And as an expat married to a Cork man we live the tradition. The house is decorated, we watch the match all our Cork jerseys are ready to be worn and we’ll be watching together on Sunday.

(Photo credit:

Love Ireland

Beach Bound

July 8, 2013

We’re having a heat wave in Ireland…sunshine and temperatures above 20 degrees celsius. Whenever this happens, as much as possible the world stops a little and everyone goes outside.

Laundry doesn’t get done. People work diligently to be able to leave work on time or perhaps a few minutes early. The butchers stock their displays with BBQ meats. The ‘cozy’ pubs are vacant while the pubs with beer gardens our outdoor seating areas of any kind are jam packed.

Everyone is happier, you can honestly see a spring in the nation’s step. Everyone is outside.

We are lucky enough that my in-laws have a small mobile home at the beach and just happened to be abroad on holidays having left us the keys. With constant sunshine forecast for the next few days I spent most of Thursday and Friday packing us up to head to the beach for the weekend.

And yes it did take the better part of two days because it turns out going anywhere these days takes some serious logistical planning. I raided all the wardrobes and drawers to find those few items of clothes we have for weather like this. Swimsuits, shorts, sundresses and tank tops were packed. The car was finally loaded with sunscreen, food, toys, clothes and all the baby gear the Prince requires.

I enjoyed a lovely evening walking on the beach and throwing stones in the water with the kids while we waited for the King to join us after work on Friday. There is something about the ocean that immediately calms me and I was content. We all went to bed Friday dreaming of a sun filled few days together.

the princesses

We woke Saturday morning to….overcast skies and fog!!!!! Not a patch of blue or ray of sun to be seen.

Remaining optimistic we held hope that the sun would burn it off & leave us with a glorious day. We enjoyed a lazy morning being together around the mobile home.

Then I realized in my optimism and excitement for our beach weekend I packed like I was going to the Jersey shore, not the south coast of Ireland. While packing my brain completely ignored the fact that despite the temperature and sunshine, the Irish coast is windy. And we’re not talking a balmy gulf coast breeze….

I had packed Princess M one pair of leggings and one jumper. The Prince had one blanket. Princess B, having packed herself, was seemingly prepared for all types of weather. The King and I? We were just going to be cold.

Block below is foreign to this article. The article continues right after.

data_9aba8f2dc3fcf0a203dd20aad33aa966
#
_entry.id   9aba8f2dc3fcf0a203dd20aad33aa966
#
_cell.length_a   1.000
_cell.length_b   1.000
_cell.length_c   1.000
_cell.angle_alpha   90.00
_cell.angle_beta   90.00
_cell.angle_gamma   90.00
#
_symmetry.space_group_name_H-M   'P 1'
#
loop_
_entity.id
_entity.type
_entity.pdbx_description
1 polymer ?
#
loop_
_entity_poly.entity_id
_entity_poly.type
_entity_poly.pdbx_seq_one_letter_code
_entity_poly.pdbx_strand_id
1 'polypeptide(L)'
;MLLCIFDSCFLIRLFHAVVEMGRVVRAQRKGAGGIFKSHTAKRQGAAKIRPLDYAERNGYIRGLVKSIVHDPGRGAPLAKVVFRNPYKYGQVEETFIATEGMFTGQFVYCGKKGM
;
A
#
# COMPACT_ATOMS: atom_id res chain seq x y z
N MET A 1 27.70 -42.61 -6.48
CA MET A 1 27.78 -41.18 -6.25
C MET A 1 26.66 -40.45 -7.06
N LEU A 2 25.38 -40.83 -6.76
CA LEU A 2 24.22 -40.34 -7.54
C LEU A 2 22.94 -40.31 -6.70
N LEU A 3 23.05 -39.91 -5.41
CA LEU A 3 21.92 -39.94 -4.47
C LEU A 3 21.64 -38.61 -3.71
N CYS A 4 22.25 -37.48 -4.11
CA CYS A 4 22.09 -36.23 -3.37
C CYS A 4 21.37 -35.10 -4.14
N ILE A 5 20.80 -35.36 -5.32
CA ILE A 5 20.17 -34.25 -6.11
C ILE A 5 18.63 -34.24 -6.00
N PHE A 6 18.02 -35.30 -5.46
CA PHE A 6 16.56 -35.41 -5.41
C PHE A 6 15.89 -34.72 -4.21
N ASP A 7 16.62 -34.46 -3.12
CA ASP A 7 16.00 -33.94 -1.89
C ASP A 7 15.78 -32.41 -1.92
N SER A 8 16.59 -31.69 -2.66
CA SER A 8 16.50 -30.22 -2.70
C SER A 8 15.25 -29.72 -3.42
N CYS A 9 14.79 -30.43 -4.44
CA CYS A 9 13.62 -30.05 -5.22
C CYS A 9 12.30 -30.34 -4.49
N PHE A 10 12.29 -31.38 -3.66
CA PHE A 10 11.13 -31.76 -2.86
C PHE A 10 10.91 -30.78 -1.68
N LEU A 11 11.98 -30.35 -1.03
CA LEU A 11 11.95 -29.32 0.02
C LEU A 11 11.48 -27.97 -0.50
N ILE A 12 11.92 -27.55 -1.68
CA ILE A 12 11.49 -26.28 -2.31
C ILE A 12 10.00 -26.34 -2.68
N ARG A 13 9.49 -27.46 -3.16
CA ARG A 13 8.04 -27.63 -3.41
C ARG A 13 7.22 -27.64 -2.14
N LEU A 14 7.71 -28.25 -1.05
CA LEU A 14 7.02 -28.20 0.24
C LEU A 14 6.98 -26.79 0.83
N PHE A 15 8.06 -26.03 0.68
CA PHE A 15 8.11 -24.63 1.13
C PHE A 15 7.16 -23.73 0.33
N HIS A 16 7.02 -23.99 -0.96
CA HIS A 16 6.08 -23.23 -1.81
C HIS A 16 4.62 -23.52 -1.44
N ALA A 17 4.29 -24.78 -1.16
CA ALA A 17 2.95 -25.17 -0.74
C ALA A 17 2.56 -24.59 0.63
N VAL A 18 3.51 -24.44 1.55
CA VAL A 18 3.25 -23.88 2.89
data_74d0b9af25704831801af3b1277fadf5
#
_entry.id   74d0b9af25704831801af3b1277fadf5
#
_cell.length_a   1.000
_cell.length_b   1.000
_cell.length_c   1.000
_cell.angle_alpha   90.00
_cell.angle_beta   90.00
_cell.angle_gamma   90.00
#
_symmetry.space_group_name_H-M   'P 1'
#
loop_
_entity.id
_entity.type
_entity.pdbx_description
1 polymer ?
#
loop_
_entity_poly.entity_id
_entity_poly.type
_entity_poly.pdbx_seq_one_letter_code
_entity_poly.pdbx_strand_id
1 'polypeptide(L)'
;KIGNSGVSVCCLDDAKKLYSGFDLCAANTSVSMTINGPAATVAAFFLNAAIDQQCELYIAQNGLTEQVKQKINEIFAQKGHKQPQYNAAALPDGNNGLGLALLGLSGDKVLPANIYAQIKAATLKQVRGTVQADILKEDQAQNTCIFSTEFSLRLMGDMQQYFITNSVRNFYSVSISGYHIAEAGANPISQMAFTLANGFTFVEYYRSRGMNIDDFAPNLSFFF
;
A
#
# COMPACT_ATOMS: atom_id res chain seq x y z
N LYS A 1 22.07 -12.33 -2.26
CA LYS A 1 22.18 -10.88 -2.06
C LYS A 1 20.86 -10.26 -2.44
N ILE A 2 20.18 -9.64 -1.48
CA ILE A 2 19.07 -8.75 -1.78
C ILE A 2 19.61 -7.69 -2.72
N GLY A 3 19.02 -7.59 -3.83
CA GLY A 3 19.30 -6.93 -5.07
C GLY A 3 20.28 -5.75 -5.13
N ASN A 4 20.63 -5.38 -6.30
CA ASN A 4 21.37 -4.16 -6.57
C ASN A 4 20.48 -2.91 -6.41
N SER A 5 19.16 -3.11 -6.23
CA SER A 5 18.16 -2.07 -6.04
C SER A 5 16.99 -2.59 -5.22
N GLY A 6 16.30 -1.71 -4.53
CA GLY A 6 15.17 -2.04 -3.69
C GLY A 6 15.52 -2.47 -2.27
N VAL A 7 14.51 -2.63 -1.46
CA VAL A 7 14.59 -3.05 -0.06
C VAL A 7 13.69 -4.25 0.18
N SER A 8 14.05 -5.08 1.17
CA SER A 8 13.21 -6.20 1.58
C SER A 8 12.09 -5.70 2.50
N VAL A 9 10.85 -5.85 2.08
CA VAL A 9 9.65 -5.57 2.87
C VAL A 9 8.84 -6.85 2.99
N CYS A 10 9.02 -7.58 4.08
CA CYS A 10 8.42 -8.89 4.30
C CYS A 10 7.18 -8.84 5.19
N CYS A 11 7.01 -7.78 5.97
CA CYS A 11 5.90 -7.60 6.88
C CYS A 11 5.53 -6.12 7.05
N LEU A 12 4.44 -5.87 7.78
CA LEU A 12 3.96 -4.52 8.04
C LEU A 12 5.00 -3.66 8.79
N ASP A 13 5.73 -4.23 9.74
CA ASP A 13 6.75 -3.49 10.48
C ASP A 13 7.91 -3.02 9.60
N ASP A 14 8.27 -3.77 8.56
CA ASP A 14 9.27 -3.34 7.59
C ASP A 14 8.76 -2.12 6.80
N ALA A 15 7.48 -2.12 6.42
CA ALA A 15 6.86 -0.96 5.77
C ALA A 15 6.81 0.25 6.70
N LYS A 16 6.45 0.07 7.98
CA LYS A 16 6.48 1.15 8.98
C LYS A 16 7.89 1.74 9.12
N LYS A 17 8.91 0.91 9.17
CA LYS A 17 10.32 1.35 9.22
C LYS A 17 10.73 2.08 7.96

How many times have I been to the beach here and I still haven’t learned. Princess M seems to have my American blood and often complains of being cold even in the finer weather (because let’s stop kidding ourselves…it never really is warm here). And yet, 9 years later I still am hopeful that 23 degrees Celsius will somehow mean 80 degrees Fahrenheit.

The sun came out and we enjoyed an hour or so at the beach in the late afternoon before the Princesses both were covered in goose bumps. The King and I have vowed to purchase one of those beach windbreakers (that I never saw before coming to Ireland) before next summer no matter how many times we make it to the beach and it actually gets used.

Back at the mobile home we sat in the sun together & Princess M loved just being outside and making new friends. There was less wind and no need for jumpers until the sun went down. I was the only one who knew to miss the heat of weekend spent at the Jersey shore. We were together, and that’s really all that mattered.

We woke to glorious sunshine on Sunday and spent hours at the beach playing in the sand and splashing in the water. We knew to head back to the mobile home when the breeze picked up in the early afternoon. The car is covered in sand and we all have a sun-kissed glow…just like we really were at the Jersey shore. And our heat wave continues…..

Garretstown Strand, Kinsale, Co Cork

Love Ireland, Missing Home

Paper or Plastic???

June 24, 2013

Have I mentioned how homesick grocery shopping in Ireland can make me?

Trust me there have been many tears shed while standing in the grocery store being unable to find that one ingredient for mom’s christmas cookies she makes every year.

I also must admit I cried at the site of Frank’s hot wing sauce when Dunnes began carrying it.

I also ran to Aldi when it opened last Thursday because they had Libby’s canned pumpkin…..

It will forever be one of those daily mundane tasks that can have me missing home on a moments notice…but I am adapting.